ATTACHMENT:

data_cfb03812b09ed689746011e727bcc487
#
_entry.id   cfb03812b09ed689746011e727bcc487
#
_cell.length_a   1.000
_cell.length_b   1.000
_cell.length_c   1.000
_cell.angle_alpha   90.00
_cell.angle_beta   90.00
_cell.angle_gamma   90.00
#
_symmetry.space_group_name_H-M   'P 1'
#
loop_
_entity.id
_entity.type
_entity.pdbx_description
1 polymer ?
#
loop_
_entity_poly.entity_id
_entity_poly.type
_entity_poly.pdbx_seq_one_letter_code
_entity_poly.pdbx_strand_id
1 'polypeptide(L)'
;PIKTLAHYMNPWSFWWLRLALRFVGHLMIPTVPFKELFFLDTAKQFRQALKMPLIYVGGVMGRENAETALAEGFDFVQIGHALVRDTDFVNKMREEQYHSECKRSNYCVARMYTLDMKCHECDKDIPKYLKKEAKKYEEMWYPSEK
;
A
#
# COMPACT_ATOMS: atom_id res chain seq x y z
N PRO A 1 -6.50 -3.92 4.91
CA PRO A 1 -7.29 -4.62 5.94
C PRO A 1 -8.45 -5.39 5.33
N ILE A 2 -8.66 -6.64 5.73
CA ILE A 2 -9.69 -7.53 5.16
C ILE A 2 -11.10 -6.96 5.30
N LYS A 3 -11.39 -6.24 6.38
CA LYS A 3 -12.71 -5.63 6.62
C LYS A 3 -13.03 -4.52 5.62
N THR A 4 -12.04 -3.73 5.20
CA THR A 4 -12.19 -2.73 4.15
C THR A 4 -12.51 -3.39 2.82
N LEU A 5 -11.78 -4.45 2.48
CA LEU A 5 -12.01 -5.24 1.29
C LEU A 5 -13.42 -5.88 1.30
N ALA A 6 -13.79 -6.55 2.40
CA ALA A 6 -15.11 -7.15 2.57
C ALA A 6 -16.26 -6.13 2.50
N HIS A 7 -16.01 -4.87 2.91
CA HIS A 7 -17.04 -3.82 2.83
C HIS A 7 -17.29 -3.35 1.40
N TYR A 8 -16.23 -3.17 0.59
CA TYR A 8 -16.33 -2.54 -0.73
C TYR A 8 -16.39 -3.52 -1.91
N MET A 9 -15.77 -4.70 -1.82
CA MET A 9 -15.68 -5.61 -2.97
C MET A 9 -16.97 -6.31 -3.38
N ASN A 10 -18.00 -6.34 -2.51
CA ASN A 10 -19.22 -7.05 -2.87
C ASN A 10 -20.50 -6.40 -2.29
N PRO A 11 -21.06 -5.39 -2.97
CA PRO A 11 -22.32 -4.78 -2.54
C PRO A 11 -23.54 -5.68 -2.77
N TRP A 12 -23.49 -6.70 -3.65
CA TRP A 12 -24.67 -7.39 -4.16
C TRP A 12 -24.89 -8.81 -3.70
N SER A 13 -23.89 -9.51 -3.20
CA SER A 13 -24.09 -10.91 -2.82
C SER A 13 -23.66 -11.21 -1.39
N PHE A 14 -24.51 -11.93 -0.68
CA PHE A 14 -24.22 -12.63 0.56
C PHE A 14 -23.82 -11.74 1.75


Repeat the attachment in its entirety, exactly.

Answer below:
data_cfb03812b09ed689746011e727bcc487
#
_entry.id   cfb03812b09ed689746011e727bcc487
#
_cell.length_a   1.000
_cell.length_b   1.000
_cell.length_c   1.000
_cell.angle_alpha   90.00
_cell.angle_beta   90.00
_cell.angle_gamma   90.00
#
_symmetry.space_group_name_H-M   'P 1'
#
loop_
_entity.id
_entity.type
_entity.pdbx_description
1 polymer ?
#
loop_
_entity_poly.entity_id
_entity_poly.type
_entity_poly.pdbx_seq_one_letter_code
_entity_poly.pdbx_strand_id
1 'polypeptide(L)'
;PIKTLAHYMNPWSFWWLRLALRFVGHLMIPTVPFKELFFLDTAKQFRQALKMPLIYVGGVMGRENAETALAEGFDFVQIGHALVRDTDFVNKMREEQYHSECKRSNYCVARMYTLDMKCHECDKDIPKYLKKEAKKYEEMWYPSEK
;
A
#
# COMPACT_ATOMS: atom_id res chain seq x y z
N PRO A 1 -6.50 -3.92 4.91
CA PRO A 1 -7.29 -4.62 5.94
C PRO A 1 -8.45 -5.39 5.33
N ILE A 2 -8.66 -6.64 5.73
CA ILE A 2 -9.69 -7.53 5.16
C ILE A 2 -11.10 -6.96 5.30
N LYS A 3 -11.39 -6.24 6.38
CA LYS A 3 -12.71 -5.63 6.62
C LYS A 3 -13.03 -4.52 5.62
N THR A 4 -12.04 -3.73 5.20
CA THR A 4 -12.19 -2.73 4.15
C THR A 4 -12.51 -3.39 2.82
N LEU A 5 -11.78 -4.45 2.48
CA LEU A 5 -12.01 -5.24 1.29
C LEU A 5 -13.42 -5.88 1.30
N ALA A 6 -13.79 -6.55 2.40
CA ALA A 6 -15.11 -7.15 2.57
C ALA A 6 -16.26 -6.13 2.50
N HIS A 7 -16.01 -4.87 2.91
CA HIS A 7 -17.04 -3.82 2.83
C HIS A 7 -17.29 -3.35 1.40
N TYR A 8 -16.23 -3.17 0.59
CA TYR A 8 -16.33 -2.54 -0.73
C TYR A 8 -16.39 -3.52 -1.91
N MET A 9 -15.77 -4.70 -1.82
CA MET A 9 -15.68 -5.61 -2.97
C MET A 9 -16.97 -6.31 -3.38
N ASN A 10 -18.00 -6.34 -2.51
CA ASN A 10 -19.22 -7.05 -2.87
C ASN A 10 -20.50 -6.40 -2.29
N PRO A 11 -21.06 -5.39 -2.97
CA PRO A 11 -22.32 -4.78 -2.54
C PRO A 11 -23.54 -5.68 -2.77
N TRP A 12 -23.49 -6.70 -3.65
CA TRP A 12 -24.67 -7.39 -4.16
C TRP A 12 -24.89 -8.81 -3.70
N SER A 13 -23.89 -9.51 -3.20
CA SER A 13 -24.09 -10.91 -2.82
C SER A 13 -23.66 -11.21 -1.39
N PHE A 14 -24.51 -11.93 -0.68
CA PHE A 14 -24.22 -12.63 0.56
C PHE A 14 -23.82 -11.74 1.75